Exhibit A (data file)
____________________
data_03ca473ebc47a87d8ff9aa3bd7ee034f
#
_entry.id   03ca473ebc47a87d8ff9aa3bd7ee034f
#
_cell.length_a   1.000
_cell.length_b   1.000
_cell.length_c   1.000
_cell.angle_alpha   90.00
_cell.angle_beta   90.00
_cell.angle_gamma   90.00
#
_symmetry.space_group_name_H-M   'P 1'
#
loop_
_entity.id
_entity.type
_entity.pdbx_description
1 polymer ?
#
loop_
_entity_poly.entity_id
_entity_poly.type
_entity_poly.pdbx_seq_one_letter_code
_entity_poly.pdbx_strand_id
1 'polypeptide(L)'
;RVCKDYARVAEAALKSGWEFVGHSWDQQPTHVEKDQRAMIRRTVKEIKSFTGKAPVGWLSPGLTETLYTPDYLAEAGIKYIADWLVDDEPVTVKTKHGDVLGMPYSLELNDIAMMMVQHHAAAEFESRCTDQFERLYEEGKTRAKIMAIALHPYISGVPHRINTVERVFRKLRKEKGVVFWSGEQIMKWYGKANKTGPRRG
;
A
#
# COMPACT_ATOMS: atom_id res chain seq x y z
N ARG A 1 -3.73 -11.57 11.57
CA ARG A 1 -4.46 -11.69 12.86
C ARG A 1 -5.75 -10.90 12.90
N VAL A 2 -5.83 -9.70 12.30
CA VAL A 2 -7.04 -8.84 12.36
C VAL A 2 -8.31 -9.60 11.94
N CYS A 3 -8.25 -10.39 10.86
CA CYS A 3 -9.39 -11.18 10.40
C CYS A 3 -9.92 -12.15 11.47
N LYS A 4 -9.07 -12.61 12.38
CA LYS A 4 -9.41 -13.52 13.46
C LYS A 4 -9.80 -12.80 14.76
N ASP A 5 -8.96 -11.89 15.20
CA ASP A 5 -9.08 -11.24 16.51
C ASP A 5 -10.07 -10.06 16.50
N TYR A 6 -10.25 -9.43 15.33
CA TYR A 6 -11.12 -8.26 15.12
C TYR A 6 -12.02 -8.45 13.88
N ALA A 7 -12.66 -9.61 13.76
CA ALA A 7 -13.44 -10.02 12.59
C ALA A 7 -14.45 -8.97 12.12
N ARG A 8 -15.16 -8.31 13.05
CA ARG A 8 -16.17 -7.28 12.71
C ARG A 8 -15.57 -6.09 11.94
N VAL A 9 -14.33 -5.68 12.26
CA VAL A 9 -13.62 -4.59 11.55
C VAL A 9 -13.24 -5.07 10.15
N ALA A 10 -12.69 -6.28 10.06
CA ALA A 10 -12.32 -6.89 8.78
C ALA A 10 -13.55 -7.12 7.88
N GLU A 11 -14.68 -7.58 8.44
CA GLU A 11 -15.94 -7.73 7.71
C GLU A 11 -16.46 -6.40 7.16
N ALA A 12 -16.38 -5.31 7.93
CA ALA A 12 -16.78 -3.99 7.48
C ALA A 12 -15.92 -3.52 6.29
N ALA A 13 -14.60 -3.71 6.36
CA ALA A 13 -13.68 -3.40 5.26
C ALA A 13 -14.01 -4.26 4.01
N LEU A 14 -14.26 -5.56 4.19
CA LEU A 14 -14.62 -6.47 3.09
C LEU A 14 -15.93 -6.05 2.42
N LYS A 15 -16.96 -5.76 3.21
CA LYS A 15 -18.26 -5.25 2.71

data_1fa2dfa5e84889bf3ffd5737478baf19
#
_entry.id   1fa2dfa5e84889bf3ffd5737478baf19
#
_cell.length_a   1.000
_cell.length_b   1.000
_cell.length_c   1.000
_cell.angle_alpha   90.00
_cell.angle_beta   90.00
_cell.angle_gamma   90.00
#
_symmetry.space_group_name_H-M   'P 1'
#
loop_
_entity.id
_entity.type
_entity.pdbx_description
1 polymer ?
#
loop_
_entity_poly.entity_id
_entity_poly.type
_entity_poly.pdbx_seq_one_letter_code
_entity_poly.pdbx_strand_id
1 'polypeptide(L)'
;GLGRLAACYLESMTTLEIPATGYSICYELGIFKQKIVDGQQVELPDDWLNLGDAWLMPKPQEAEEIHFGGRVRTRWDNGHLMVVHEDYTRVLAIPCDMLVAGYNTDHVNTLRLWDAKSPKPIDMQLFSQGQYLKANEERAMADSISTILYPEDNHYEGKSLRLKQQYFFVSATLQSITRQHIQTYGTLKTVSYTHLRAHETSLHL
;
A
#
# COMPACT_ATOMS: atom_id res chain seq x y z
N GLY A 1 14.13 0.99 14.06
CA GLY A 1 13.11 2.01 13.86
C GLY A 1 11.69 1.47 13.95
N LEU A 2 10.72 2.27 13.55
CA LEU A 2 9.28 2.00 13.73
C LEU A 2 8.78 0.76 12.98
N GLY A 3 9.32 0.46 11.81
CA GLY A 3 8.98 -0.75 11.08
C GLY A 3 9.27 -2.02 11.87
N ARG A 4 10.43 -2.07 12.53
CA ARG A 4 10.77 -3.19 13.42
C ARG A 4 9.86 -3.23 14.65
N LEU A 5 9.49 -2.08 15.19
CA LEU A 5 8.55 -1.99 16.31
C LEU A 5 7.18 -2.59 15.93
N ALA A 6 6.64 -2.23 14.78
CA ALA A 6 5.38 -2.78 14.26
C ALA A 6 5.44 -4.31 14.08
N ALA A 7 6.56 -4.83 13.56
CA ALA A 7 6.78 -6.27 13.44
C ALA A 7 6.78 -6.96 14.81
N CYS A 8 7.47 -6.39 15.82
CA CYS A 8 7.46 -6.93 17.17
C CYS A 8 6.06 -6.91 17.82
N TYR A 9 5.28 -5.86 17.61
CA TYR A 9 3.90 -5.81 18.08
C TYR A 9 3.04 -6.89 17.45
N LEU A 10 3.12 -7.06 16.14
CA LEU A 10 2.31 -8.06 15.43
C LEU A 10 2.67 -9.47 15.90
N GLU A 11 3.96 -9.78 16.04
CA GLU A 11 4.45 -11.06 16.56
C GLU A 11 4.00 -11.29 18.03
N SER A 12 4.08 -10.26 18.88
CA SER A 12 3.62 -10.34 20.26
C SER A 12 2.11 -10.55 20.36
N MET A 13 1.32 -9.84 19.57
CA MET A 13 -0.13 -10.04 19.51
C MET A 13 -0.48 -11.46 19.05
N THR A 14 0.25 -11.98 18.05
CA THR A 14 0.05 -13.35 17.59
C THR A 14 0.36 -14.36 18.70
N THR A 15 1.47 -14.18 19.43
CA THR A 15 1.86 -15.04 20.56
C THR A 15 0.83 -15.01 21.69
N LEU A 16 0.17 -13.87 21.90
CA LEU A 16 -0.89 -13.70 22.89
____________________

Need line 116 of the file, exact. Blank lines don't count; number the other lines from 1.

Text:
C ARG A 4 9.86 -3.23 14.65